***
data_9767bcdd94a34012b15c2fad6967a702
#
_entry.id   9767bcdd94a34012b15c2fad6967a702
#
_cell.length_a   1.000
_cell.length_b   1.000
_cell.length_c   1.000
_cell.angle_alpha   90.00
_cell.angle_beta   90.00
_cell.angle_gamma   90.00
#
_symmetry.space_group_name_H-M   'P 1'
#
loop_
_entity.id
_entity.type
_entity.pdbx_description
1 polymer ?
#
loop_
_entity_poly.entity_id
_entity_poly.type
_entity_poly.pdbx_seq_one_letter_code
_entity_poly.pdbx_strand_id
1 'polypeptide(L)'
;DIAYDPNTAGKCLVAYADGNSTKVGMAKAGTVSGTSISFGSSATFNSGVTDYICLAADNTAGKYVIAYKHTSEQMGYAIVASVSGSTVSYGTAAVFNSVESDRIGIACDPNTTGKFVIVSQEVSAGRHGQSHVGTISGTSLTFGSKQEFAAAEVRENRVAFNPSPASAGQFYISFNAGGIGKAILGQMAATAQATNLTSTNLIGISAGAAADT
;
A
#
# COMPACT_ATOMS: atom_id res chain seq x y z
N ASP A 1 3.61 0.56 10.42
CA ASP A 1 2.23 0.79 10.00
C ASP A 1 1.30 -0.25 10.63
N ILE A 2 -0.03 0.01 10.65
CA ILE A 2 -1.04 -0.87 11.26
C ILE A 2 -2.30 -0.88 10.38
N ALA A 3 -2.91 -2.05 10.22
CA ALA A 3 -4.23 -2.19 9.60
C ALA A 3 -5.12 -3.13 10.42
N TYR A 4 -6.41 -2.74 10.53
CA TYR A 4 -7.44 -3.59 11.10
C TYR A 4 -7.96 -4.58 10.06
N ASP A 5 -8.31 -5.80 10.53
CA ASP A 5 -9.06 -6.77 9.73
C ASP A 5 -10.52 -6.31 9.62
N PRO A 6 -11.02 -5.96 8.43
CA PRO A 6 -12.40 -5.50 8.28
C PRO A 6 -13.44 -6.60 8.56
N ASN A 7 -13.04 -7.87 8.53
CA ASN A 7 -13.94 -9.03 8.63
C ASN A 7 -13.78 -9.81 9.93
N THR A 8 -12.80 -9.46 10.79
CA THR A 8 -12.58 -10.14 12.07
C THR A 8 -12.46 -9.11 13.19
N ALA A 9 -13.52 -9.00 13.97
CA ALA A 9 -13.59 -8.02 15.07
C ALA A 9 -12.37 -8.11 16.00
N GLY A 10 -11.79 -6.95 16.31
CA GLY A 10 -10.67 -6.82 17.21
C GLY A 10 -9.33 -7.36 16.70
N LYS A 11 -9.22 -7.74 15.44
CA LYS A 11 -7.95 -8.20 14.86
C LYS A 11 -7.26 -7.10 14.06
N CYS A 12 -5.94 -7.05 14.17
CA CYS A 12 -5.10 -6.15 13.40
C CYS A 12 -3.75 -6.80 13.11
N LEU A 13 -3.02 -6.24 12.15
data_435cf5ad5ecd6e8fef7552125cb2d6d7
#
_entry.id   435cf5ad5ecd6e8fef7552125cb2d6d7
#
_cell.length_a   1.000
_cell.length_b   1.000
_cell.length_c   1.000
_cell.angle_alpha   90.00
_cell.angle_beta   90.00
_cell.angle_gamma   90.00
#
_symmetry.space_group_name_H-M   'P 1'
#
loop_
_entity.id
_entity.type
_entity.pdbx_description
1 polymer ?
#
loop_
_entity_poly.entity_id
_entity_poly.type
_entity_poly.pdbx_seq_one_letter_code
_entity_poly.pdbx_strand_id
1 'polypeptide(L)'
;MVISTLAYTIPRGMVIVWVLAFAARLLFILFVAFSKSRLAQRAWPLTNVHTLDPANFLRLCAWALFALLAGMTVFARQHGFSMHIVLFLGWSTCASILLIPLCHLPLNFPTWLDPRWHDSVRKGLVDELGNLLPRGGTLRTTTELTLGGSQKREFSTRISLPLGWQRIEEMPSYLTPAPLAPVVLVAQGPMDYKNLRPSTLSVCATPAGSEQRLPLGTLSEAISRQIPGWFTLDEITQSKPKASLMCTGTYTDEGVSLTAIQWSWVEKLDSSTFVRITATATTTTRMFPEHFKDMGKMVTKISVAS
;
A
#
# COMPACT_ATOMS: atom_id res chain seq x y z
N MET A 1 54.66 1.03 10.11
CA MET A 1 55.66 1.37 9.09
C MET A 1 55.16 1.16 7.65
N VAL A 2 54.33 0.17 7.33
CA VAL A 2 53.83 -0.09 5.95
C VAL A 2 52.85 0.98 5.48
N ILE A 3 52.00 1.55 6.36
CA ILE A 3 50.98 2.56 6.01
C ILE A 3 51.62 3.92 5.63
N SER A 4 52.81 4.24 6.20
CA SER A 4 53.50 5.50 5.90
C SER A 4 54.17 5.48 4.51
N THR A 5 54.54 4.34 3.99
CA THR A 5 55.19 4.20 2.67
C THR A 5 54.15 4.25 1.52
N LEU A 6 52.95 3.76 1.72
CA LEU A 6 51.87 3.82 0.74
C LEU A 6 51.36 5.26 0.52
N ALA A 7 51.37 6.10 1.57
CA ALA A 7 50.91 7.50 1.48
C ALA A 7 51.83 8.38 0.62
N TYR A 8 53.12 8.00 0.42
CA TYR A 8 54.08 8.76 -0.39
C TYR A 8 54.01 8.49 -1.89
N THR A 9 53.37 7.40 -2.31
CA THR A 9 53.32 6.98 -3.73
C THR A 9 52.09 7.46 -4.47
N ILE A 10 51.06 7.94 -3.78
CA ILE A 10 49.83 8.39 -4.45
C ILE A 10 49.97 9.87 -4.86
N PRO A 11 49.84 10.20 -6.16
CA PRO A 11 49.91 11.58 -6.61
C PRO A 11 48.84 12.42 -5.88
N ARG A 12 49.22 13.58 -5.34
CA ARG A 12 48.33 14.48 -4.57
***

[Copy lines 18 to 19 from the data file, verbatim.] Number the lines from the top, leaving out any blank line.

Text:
1 polymer ?
#